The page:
Tool 15 comprises a housing 17 and a central rotatable drive shaft 19 (FIG. 13). Shaft 19 includes an internal bore 21 for providing aspiration and/or irrigation conduits (not shown). The distal end of bore 21 is provided with internal threads 23 adapted to mount tip 13. The exterior of shaft 19 is provided with a hex segment 25 adjacent the free end of the shaft. Housing 17 includes a tubular end segment 27 which surrounds shaft 19. A hex socket 29 is formed in the end of segment 27. In the preferred construction, socket 29 is opposed to hex segment 25 of shaft 19. Also, if desired, socket 29 could be offset from hex segment 25, so long as they both remain near the distal end of the tool. In any event, the inner wall of housing 17 is spaced sufficiently from hex segment 25 so that shaft 19 can rotate freely without contacting the housing.
Tip 13 is adapted to be removably attached to the distal end of shaft 19 (FIG. 13). Tip 13 includes a working end 30, a medial base 31, and a mounting shank 32. Working end 30 can have a variety of different designs to effect cutting of the lens or polishing of the capsular bag. Working end 30 preferably includes an internal bore (not shown) for accommodating aspiration and/or irrigation conduits (not shown). Base 31 is an enlarged section which defines a pair of opposite flats 33. Shank 32 is formed with threads 34 which are adapted to matingly engage with threads 23 in shaft 19. In this way, tip 13 can be screwed into shaft 19 for a secure attachment to tool 15.
Wrench 10 comprises a rotary part 35, a locking hub 36, and an insert 37 (FIGS. 1-10). In general, insert 37 is fixedly attached within rotary part 35 to form an integral unit. Rotary part 35 and hub 36 are interconnected to permit rotational and axial movement of rotary part 35 relative to hub 36.
Rotary part 35 (FIGS. 1-5 and 13) is preferably a molded plastic member, although other materials and manufacturing processes could be utilized. Rotary part 35 comprises a spindle 41 and a wheel or coupling structure 43 attached to the front end of spindle 41. Spindle 41 is a tubular member which defines an internal passage 45 having a size sufficient to receive a tip 13 therein. The inner and outer walls of spindle 41 are tapered to accommodate the molding construction. Spindle 41 is preferably elongated to protect the tip from damage, protect the user's hand from injury, and form a handle element to ease manual grasping and manipulation of the wrench. The forward end of passage 45 defines a hex socket 47 for fixedly receiving insert 37 therein (FIGS. 3 and 5).
Wheel 43 includes an annular rim 51 and radial arms 53 (FIGS. 1-5). Rim 51 is attached to the front end of spindle 41 by arms 53 (FIGS. 3 and 4). In the preferred construction, four equally spaced arms 53 are provided. Of course, any number of arms or other similar construction could be used. Arms 53 in cooperation with the front end of spindle 41 form a wall 55. Rim 51 extends forwardly beyond wall 53 to define an open cavity 57 for receiving hub 36 (FIGS. 3 and 5).
The rear portion 59 of rim 51 is ridged to define a portion which can be manually grasped and turned (FIGS. 1 and 2). Of course, other roughening constructions could also be used. A plurality of axial slots 61 are formed in the front portion 63 of rim 51 (FIGS. 2, 4 and 5). Slots 61 preferably taper as they extend rearwardly. Slots 61 are arranged into pairs, such that each pair of slots defines a finger 65 therebetween. Each finger 65 defines an inwardly directed flange 67 to retain hub 36 in cavity 57. Fingers 65 flex outwardly by virtue of slots 61 to facilitate the insertion of hub 36 into cavity 57 during the assembly of wrench 10.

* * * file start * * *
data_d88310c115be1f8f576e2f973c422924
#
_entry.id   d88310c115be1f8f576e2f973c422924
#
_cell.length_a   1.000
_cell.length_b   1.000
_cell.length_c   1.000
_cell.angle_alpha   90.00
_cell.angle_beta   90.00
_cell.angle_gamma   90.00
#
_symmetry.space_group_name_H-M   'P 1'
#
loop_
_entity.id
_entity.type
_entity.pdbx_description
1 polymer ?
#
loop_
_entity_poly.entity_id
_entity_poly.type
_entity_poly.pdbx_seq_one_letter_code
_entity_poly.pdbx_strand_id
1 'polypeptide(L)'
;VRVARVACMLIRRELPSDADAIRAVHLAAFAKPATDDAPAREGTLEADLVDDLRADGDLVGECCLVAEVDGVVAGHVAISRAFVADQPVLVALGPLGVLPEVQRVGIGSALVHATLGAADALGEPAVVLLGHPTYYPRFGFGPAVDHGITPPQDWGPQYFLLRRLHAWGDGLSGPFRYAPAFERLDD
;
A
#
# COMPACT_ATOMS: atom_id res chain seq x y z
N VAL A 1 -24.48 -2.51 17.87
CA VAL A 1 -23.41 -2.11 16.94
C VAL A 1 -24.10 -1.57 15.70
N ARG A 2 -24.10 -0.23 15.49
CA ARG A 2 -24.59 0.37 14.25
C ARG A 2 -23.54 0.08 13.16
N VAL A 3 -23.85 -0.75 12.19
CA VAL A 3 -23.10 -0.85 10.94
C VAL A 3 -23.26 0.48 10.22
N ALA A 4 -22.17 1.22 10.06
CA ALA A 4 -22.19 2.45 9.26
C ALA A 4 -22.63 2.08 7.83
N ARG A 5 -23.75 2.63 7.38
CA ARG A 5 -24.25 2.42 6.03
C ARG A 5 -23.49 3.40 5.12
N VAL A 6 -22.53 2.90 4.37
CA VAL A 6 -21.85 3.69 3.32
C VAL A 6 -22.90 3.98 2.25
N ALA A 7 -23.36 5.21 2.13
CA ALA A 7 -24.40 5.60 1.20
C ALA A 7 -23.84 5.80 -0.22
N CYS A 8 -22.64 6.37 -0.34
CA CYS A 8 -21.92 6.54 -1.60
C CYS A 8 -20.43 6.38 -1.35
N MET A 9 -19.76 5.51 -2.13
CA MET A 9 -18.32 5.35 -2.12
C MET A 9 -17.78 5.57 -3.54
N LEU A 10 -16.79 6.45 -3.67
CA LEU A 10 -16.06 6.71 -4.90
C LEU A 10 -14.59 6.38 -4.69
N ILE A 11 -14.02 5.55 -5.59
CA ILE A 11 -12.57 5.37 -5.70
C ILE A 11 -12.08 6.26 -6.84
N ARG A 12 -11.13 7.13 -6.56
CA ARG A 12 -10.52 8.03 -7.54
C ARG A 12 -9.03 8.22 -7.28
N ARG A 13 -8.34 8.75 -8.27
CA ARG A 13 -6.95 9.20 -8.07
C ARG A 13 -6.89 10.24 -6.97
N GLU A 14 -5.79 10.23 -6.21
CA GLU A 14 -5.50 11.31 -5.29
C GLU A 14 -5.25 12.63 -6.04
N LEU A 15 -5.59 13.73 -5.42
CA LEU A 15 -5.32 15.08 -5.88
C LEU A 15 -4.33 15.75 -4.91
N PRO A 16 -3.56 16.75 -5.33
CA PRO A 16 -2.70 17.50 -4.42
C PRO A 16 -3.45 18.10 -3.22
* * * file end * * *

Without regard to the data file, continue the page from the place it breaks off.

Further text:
Insert 37 is preferably a unitary metal member, although other materials could be used. Insert 37 has a generally tubular construction which comprises an annular body 75 and a central opening 77 (FIGS. 3, 6-7 and 13). The exterior of body 75 has a hex configuration adapted for mating receipt within hex socket 47. Insert 37 is preferably fixed into socket 47 via a friction fit. Nevertheless other fixing arrangements could be used. Central opening 77 is cylindrical in shape except for a pair of opposing flats 79. Flats 79 are spaced apart to matingly receive complementary flats 33 formed on tip 13. Alternatively, insert 37 may be omitted and hex socket 47 replaced with a socket (not shown) having the same shape as opening 77 of insert 37. A collar 81 which has a reduced diameter, circular configuration is formed on the front end of the insert to provide ample clearance for hub 36 in its fully retracted position.
Hub 36, like rotary part 35, is preferably a molded plastic member. Nevertheless, other materials and fabrication processes could be used. Hub 36 includes an annular outer wall 91 and a central projection 93 positioned concentrically within wall 91 (FIGS. 2-3 and 8-13). A rear wall 95 interconnects outer wall 91 and projection 93 along their rearward ends such that an annular gap 97 is defined between outer wall 91 and projection 93 (FIGS. 11 and 12). A pair of radially extending arms 99 project in opposite directions from the front end of outer wall 91 (FIGS. 9-11). The free ends 101 of arms 99 are preferably ridged to enhance manual grasping and manipulation of the hub. Of course, other roughening constructions could be used.
Projection 93 defines a central opening 103 through which tip 13 can be passed and shaft 19 received (FIGS. 9-13). Opening 103 has a hexagonal cross-section which is sized to matingly receive therein hex segment 25 of shaft 19. The exterior of projection 93 is subdivided into a forward cylindrical section 105 and a rearward hex section 107. Hex section 107 is sized to be matingly received in hex socket 29 of housing 17. In use, projection 93 is received between housing 17 and shaft 19 such that hex opening 103 matingly engages hex segment 25 and hex socket 29 matingly engages hex section 107 (FIG. 13). This construction effectively locks shaft 19 relative to housing 17 to prevent rotation of the shaft when tip 13 is being screwed into the threaded end of bore 21.